If you’re planning a backpacking trip to Australia, Sydney is probably at the top of your bucket list. But since more and more backpackers decide to spend less time in cities and more time experiencing the ‘real’ Australia, just how much of Sydney can you see in a day?
Armed with a city map, your journey through Sydney should start and finish at Central Station; it’s the most convenient place for inbound and outbound links by train and coach. Walk north up Elizabeth St, which takes you to the humble Hyde Park. Grab a coffee and snack from the park café and visit the imposing Anzac War Memorial, which also houses a poignant (and free) museum.
A short walk to the north-east side of the park along the fig-tree lined avenues takes you to St Mary’s Cathedral (free), Australia’s largest cathedral (just the first in a long list of Sydney superlatives).
After a quick look around inside this Gothic Revival building, walk up Art Gallery Rd behind the cathedral to the comprehensive Art Gallery of NSW (free) and spend an hour looking at the Aboriginal, Torres Strait Islander and Australian art collections.
Those Famous Sights
Carry on up Art Gallery Rd onto Mrs Macquaries Rd, follow the footpath up to Mrs Macquaries Point; a panoramic viewing point for the famous Sydney Opera House and Harbour Bridge. Dodge the many sweaty joggers and stroll along Farm Cove promenade to the Opera House; take a few minutes to appreciate you’re standing next to one of the most iconic buildings in the world.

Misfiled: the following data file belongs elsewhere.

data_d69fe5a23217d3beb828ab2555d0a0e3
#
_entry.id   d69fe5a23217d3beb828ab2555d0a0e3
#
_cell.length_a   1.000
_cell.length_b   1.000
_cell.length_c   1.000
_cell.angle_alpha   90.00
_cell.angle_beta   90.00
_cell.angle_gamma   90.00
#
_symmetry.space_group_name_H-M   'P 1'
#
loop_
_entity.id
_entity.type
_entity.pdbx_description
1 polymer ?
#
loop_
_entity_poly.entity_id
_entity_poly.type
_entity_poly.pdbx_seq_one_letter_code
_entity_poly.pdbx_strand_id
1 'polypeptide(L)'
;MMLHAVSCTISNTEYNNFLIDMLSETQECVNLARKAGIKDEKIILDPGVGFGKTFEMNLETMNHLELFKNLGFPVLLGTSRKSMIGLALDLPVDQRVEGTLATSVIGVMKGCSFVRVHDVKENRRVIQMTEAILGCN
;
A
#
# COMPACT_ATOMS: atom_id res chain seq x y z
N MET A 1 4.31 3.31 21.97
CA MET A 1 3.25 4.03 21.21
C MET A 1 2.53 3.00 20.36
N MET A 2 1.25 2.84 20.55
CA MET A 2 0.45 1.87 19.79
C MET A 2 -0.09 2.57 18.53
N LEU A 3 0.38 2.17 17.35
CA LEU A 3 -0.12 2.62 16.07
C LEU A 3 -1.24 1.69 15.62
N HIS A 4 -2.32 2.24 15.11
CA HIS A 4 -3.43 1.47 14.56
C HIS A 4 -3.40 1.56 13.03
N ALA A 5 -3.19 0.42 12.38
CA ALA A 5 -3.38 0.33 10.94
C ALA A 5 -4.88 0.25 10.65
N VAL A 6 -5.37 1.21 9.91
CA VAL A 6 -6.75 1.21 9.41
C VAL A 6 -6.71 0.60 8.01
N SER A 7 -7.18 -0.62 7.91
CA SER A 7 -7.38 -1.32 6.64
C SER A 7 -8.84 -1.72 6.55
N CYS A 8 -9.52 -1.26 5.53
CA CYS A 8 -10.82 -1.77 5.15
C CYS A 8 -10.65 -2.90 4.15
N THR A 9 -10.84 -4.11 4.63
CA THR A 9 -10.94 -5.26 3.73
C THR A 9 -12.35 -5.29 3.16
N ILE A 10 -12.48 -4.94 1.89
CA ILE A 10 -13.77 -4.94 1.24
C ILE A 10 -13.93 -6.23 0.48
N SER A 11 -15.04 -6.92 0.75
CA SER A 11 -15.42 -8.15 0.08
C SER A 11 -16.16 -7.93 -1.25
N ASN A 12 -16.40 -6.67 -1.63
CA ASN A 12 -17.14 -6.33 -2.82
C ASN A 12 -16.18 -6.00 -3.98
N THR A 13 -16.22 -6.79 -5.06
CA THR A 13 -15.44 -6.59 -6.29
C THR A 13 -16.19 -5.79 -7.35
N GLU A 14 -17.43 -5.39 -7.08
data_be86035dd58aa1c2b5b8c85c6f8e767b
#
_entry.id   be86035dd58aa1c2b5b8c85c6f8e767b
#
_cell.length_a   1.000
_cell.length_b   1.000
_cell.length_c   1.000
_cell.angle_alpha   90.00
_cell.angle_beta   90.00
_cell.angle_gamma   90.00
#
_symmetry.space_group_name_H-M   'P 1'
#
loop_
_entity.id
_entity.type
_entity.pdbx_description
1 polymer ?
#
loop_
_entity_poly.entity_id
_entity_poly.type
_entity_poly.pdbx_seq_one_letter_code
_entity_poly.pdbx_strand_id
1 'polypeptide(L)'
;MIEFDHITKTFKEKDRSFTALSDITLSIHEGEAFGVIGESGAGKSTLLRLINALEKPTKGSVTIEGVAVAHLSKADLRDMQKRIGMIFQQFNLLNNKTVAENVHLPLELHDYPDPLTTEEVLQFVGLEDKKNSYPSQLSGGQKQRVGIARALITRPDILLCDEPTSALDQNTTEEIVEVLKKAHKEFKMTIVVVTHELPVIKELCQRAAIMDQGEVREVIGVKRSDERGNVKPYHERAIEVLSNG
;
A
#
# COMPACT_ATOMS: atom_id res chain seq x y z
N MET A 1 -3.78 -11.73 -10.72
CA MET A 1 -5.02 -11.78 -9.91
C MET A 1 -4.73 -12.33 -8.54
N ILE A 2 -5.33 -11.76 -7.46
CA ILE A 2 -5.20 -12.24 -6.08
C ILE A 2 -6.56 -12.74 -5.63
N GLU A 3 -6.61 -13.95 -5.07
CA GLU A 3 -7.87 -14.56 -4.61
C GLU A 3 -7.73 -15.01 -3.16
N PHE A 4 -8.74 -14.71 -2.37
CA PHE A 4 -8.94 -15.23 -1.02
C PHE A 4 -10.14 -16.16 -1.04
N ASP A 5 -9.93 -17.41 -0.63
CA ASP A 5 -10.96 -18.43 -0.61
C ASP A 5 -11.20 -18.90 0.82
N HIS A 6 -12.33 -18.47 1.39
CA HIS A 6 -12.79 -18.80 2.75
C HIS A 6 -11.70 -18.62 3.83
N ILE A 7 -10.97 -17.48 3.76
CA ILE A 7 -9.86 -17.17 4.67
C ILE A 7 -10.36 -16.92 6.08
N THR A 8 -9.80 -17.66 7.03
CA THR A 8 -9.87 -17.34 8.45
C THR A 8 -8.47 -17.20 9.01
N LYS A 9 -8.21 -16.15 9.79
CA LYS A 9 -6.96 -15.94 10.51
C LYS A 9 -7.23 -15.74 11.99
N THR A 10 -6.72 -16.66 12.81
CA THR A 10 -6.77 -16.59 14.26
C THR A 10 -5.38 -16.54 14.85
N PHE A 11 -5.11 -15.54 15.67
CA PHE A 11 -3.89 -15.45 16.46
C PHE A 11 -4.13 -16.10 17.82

From there, walk through the bustling Circular Quay to the historical maritime settlement of The Rocks. Here you’ll get the chance to see the industrial underbelly of Harbour Bridge before having a bite to eat at The Vintage Café. Visit the small (but perfectly formed) The Rocks Museum (free) and purchase a souvenir or two from the various independent shops.
The Tallest Building and… Dinner!
Join the chaotic George St and walk south towards the CBD; about halfway down and two blocks in you’ll come across the country’s tallest building, Sydney Tower, standing at 1,104 feet high. If you have time, it’s worth spending the AUS$20 or so to go up to the top, as there are not only views of the city, but also the coast to the east and on a clear day, the Blue Mountains to the west.
Back onto George St and just a short distance south you’ll come across the Town Hall and St Andrew’s Cathedral, Australia’s oldest cathedral (that’s the last one, promise!). Depending on what time of the year you visit, if it’s dark these two buildings will be majestically lit up.
By this point you’ll realise two things: that your train or coach leaves in the not-too-distant future and that you’re hungry. Between the Town Hall and Central Station is Chinatown, the best place to experience the multi-cultural heritage of Australian cuisine.
Paddy’s Market, despite its name, is a lively Asian shopping mall with a food court where you can eat in or take away a cheap, delicious meal before walking the final five minutes back to Central Station.
What do you think of Francesca’s guide to Sydney in a day? Would you add anything to it, or do you think she’s got it spot on?
Want to travel to Australia? Check out our guide to the type of work you can find in Australia or GD member Jonathan’s pick of accommodation in Sydney…